My Dad is an old-school sports fan. He finds out when a game will be played by reading the newspaper. He determines who is the favorite not by reading some long-winded blogger but by checking the spread (even though he does not and never has bet on sports). Back in the old days, when newspapers had space and catered to their loyal readers instead of alienating the hell out of them, he’d read about who won and lost via the game capsules. Now, he relies on a line of type on the scoreboard page, or the scrolling ticker on one of ESPN’s 729 networks.
Once in a great while, he’ll tune in to a game on TV and use it for more than background noise. That was his post-church plan Saturday afternoon, when he figured he’d tune in to the Flying Dutchmen-Old Dominion game on MSG and see just what it is that his son yammers on and on about in this blog thingy.
So, Dad, what’d you think?
“The first time I flipped the game on, Hofstra had the ball underneath its basket and turned it over,” he said Saturday night. “The second time, someone on Hofstra threw a long pass that went out of bounds. So I figured it wasn’t their day and changed the channel.”
It wasn’t the Dutchmen’s day in a 57-46 loss, but there’s as good a chance the season was summed up in the two clips my Dad saw as it was in the entire 40 minutes, many of which were more encouraging than the final score would indicate. Welcome to Bipolar Basketball, The Sequel.
There will be moments in which the Dutchmen play as raw and as inexperienced as their collective age indicates (with Halil Kanacevic in the lineup, it’s official: Charles Jenkins has made one more start by himself—78—than the rest of the starting five combined), in which they can neither make a shot nor a stop and look like a team that has no shot in a loaded league in which experience rules.
The Dutchmen were buried against Old Dominion before they ever scored a point. The Monarchs scored four straight layups to jump out to an 8-0 lead and never trailed. The Dutchmen didn’t get on the scoreboard until more than six minutes had elapsed, didn’t hit a field goal until more than seven minutes were gone and ended the game by missing 12 of their final 15 shots. They finished with less than 50 points for the third time in nine games and committed 21 turnovers, one shy of the season high.
Williams committed six of the Dutchmen’s 21 turnovers and was just 1-of-10 from the field. Kanacevic was 3-of-10 with five rebounds. At one point in the first half, the lineup was four freshmen—Williams, Kanacevic, Yves Jules and David Imes—and Jenkins.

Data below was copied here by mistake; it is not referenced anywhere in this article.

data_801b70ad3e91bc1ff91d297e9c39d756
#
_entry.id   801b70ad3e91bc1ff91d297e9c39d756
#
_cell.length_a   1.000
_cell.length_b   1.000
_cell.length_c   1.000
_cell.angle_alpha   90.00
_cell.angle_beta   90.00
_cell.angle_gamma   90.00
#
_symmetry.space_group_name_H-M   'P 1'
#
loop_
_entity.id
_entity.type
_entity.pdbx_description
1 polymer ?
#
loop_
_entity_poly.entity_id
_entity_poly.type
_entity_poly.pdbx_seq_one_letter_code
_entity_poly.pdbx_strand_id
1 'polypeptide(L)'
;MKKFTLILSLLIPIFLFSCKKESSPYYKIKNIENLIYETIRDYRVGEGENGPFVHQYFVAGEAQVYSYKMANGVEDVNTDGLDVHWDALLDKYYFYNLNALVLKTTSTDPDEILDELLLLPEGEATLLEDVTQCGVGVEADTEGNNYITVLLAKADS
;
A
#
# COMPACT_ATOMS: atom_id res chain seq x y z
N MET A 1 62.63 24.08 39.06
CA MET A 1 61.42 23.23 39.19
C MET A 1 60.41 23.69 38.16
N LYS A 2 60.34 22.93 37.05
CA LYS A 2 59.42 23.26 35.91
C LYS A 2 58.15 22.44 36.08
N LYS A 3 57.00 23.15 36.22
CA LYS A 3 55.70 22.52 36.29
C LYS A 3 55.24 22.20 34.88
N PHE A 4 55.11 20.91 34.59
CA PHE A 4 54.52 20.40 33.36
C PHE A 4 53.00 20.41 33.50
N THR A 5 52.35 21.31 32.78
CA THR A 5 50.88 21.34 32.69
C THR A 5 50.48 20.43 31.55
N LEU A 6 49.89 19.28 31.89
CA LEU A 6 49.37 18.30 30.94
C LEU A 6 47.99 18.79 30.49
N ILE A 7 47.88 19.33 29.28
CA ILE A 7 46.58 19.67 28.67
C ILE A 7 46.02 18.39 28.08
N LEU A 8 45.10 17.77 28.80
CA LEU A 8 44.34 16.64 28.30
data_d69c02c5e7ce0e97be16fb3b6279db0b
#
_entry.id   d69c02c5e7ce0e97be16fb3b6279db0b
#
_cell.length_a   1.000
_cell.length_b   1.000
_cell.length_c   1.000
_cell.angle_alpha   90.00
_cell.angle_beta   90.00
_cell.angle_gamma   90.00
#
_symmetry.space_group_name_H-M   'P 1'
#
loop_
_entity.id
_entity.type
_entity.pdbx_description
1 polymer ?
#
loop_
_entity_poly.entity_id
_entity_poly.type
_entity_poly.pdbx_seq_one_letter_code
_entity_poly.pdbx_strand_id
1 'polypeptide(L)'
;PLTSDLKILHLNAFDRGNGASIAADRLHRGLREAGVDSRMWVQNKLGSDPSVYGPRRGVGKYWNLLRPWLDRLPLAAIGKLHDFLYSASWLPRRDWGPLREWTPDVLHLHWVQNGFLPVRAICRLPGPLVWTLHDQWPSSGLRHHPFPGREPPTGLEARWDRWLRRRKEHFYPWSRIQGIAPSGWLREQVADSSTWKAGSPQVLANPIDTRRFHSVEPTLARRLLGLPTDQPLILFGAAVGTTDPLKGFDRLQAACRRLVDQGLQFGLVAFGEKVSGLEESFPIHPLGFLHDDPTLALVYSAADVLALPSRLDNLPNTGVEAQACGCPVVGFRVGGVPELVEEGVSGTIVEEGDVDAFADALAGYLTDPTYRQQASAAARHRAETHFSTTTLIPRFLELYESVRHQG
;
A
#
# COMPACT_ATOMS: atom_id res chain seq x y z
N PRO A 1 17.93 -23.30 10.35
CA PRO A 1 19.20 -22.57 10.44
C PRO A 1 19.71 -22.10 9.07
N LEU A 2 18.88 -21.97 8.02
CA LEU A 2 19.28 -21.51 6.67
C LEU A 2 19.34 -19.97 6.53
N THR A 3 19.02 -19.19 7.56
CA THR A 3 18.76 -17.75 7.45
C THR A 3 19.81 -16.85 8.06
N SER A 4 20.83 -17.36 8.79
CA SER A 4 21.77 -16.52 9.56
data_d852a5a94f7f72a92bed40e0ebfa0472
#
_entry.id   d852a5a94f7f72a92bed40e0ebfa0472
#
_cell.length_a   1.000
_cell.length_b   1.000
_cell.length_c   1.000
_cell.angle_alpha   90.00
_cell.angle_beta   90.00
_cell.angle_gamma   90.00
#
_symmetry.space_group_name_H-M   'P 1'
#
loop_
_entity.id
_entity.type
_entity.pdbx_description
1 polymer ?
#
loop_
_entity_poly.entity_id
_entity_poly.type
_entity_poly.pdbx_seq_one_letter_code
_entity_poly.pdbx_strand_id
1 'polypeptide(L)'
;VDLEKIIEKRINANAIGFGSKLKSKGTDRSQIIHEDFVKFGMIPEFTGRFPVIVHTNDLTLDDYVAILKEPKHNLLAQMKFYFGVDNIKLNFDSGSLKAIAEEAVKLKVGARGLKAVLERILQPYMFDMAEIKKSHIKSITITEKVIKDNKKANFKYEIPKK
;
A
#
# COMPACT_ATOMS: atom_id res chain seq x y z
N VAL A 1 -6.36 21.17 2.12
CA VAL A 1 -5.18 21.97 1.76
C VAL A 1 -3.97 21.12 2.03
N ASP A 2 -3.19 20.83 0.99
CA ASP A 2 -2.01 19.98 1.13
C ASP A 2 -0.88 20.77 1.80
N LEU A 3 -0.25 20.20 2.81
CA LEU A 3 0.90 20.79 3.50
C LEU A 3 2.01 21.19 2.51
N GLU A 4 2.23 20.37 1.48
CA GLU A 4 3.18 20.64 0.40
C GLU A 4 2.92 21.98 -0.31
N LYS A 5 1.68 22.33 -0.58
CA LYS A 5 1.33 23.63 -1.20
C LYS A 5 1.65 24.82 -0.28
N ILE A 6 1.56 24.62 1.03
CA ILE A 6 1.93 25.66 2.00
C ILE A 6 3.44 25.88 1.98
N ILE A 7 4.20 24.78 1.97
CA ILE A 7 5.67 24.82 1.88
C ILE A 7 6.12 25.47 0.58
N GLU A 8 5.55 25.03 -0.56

Yet the middle of the game Saturday was…not bad. In the 23 minutes and one second between droughts, the Dutchmen outscored Old Dominion 34-32. In a nearly nine-minute stretch spanning the halves, the Dutchmen went on a 21-7 run to turn a 26-11 deficit into a 33-32 nail-biter. In the latter spurt, the scoring was pretty evenly distributed among five players: Jenkins (eight), Cornelius Vines (five), Kanacevic (four), Williams (two) and Nathaniel Lester (two).
In addition, even after allowing Old Dominion to assert itself down low in the opening minutes, the Dutchmen still contained the monster that is Gerald Lee, limiting Jenkins’ fellow preseason player of the year to a manageable 11 points and five rebounds.
Miklos Szabo (six points and six rebounds) and Greg Washington (four points, seven rebounds and three blocks) weren’t spectacular, but they were more effective than not after the Monarchs’ initial flurry—particularly Szabo, who showed off his best offensive moves of the season in muscled his way under the basket for a well-earned sky hook late in the second half.
Of course, a wire-to-wire loss is still a wire-to-wire loss. And a thin roster (thank you very much, NCAA Clearinghouse) probably got even slimmer when Imes—who already missed six games this season with a bad ankle—went down with a sprained ankle in the first half.
But there is ample evidence the Dutchmen’s bipolar nature is a byproduct of youth and not a flawed roster. It can’t be said enough: Last year’s team endured five wire-to-wire losses in which its average margin of defeat was 18 points and two other blowouts in which it lost by an average margin of 25 points. It was impossible to know from one night to the next which Hofstra team would appear.
This year’s team may not be any easier to project, but its two wire-to-wire defeats have been by nine and 11 points and it shaved a 15-point deficit to one in one of the CAA’s toughest arenas.
There is something here, and while most signs indicate it won’t manifest itself until next year, there are enough glimpses such as the ones we saw Saturday to indicate maybe it’ll appear in March. If that happens, I’m pretty sure my Dad will tune in for a lot more than two plays.
3 STARS OF THE GAME (vs. Old Dominion, 1/9)
3: Charles Jenkins
2: Miklos Szabo
1: Halil Kanacevic
Charles Jenkins 27
Chaz Williams 18
Nathaniel Lester 18
Halil Kanacevic 17
Greg Washington 8
Miklos Szabo 7
Cornelius Vines 7